Monday, June 04, 2007

Time To Get the Calculators Out & Start Figuring City Budget for 2008

by Mayor Joe Lockwood

The City of Milton is riding the “high” of rolling out our police and fire operations in May, which provides our citizens an increased level of public safety service. Now we must do some soul searching as we begin to develop the budget for fiscal year 2008.

Perhaps no other issue is as difficult for elected officials as choosing among so many different and important needs – public safety, transportation, and parks, just to name a few. We must weigh a variety of needs and requests, which together vastly exceed available funds. Priorities must be set and decisions are guided, of course, by the requirement under the City Charter that taxes cannot be raised without voters’ consent.

In Milton, it is the city manager’s responsibility to develop the budget in collaboration with the various department heads and present it to City Council for approval. In reality, the city staff works closely with Council throughout the process. And of course, there are opportunities for the public to ask questions and provide input at various points along the way.
Under the guidance of the city’s Director of Operations and Finance Manager, budget data is gathered in three phases:

The general fund for maintenance and operation (M&O) – This essentially is the cost to continue doing what we did the previous year. Naturally, those costs usually increase slightly every year. This year we are projecting about a 3.5 percent rise.

M&O initiatives – This is the new stuff – the new or expanded initiatives and projects, additional staff, and so on that department heads want to undertake, and what it will cost. Just because they are requested does not mean they will be approved, however. All requests must be justified before a recommendation is made.

Capital projects – These are the big-ticket items, generally costing $50,000 or more, that include things like construction of new facilities or repairs and renovations on existing facilities, updating the comprehensive plan, parks and recreation projects, and transportation projects.
It is this last category in which the Council and the public have the greatest input in establishing priorities. Each project is evaluated on numerous criteria including whether the proposed project involves a health or safety hazard, if it is legally mandated, if it maintains a current asset, if it has a future operating impact, the amount of public support, the number of citizens affected, the economic impact and, of course, the availability of funds. This process will take place in early July.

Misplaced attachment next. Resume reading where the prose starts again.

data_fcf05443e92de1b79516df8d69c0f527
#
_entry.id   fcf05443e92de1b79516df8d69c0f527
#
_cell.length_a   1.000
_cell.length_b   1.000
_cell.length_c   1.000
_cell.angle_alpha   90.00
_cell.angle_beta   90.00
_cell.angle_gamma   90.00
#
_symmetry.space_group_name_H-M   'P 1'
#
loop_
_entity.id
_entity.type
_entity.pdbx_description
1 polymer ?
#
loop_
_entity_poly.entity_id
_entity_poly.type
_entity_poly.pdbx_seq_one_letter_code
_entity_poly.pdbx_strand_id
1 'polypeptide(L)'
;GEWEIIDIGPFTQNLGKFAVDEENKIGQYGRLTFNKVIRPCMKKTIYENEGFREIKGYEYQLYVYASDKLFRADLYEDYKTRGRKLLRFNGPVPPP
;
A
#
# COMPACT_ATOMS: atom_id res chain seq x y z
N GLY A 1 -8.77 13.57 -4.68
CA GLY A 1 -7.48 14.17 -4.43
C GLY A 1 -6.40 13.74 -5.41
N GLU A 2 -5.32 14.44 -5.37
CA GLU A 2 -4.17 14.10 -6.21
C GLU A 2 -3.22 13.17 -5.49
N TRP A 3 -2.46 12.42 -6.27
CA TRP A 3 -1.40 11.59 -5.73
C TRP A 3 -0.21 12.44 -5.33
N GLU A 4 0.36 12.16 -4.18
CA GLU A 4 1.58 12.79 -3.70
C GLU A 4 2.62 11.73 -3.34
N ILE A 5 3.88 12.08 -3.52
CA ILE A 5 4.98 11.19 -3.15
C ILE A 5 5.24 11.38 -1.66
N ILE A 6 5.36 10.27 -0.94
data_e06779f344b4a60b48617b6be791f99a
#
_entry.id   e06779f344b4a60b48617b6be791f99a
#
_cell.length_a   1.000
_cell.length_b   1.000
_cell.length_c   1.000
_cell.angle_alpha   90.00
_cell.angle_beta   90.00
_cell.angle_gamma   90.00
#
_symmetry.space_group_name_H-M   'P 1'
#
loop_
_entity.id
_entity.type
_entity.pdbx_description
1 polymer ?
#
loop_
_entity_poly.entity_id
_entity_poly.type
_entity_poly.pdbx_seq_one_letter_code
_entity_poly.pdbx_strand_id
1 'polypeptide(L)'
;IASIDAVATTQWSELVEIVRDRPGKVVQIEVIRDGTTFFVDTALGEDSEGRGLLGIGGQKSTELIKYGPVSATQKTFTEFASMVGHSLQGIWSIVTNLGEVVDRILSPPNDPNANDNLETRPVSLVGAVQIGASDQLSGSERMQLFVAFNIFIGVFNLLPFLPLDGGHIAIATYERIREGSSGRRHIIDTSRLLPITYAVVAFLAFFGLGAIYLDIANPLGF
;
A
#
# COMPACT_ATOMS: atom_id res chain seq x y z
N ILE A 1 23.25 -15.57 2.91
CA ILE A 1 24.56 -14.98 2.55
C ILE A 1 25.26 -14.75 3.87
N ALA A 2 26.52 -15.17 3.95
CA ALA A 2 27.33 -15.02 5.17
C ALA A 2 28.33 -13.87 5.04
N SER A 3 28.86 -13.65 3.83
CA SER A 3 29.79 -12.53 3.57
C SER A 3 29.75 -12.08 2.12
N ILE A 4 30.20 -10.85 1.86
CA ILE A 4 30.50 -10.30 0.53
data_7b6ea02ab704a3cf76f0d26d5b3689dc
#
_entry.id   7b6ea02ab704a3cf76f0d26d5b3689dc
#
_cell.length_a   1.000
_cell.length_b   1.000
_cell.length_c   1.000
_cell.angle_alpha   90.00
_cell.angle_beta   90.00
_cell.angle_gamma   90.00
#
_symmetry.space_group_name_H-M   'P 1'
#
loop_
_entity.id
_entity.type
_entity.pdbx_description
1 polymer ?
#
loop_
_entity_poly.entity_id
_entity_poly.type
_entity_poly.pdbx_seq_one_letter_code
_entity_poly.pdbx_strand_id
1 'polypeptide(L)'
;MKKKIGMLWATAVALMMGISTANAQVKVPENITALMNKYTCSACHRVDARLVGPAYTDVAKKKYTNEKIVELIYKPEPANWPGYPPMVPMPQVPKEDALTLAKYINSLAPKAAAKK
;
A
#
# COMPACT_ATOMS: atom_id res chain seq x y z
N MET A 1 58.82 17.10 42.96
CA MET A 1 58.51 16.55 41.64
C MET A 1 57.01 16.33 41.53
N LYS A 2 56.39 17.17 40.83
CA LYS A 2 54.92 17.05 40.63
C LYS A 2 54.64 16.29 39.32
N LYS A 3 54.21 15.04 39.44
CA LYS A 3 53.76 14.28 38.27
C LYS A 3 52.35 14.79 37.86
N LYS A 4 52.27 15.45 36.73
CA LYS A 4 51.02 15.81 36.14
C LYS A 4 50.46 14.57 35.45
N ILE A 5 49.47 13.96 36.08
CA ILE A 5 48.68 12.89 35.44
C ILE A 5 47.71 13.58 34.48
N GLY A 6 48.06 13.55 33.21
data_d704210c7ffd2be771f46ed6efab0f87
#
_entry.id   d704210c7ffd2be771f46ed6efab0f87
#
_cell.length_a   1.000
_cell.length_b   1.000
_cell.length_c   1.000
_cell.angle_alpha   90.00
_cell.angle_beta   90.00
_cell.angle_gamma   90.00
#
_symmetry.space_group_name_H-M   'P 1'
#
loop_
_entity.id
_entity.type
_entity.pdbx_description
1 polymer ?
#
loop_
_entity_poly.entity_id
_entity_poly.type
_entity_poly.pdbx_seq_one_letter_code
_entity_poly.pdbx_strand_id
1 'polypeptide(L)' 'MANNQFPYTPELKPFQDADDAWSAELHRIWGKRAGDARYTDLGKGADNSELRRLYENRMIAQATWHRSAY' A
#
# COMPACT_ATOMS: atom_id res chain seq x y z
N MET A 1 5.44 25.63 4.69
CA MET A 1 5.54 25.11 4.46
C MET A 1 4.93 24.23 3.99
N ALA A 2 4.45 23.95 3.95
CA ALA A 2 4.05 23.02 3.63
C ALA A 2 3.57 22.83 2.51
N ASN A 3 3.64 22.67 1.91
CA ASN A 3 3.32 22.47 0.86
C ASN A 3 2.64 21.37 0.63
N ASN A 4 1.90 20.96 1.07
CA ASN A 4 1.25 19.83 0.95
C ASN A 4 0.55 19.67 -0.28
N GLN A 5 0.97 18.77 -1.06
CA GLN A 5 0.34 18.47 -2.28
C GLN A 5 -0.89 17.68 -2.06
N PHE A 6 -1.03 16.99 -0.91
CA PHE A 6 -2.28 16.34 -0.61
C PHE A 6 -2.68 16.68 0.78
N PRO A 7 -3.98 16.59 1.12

At the same time department heads are developing the expenditure side of the ledger, the finance office is projecting revenue for the coming year. The bulk of those funds come from property taxes, along with other sources such as local option sales tax, business licenses and user charges. The city does actively seek a variety of grant opportunities to help supplement the budget – we have received $630,000 so far this year with another $526,000 pending.
Once the expenditure needs are determined and the revenue projected, the finance office then balances the budget, including salaries and benefits. The difference between the two figures is the amount available for capital projects.

Earlier I mentioned that the capital projects identified far outweigh the funding available to carry them out, and that we need to prioritize. But first we need to answer a larger philosophical question – should we move forward aggressively to carry out those projects or should we save for a rainy day? All governments have a reserve fund – like your family’s savings account – typically 16 percent or two months worth of operating expenses. For Milton, that equals approximately $2.5 million. When we embarked on incorporation, we gave ourselves five years to build the reserve fund to that level. Should we try to get there quicker if the funds are available?

Along the way, Council will review the process in work sessions throughout the summer. Once the process is complete, we will hold two public hearings, on Sept. 6 and Sept. 20, before adopting the budget.

Our inaugural year budget calls for $11.8 million in expenditures and $12.6 million in revenue. It’s important to note that this was a 10-month budget. The process we are embarking on now is the first full-year budget we will develop.

Throughout this process, as always, we welcome your comments and questions. You can e-mail us at or call 678.242.2500. I hope your summer is off to a wonderful start.

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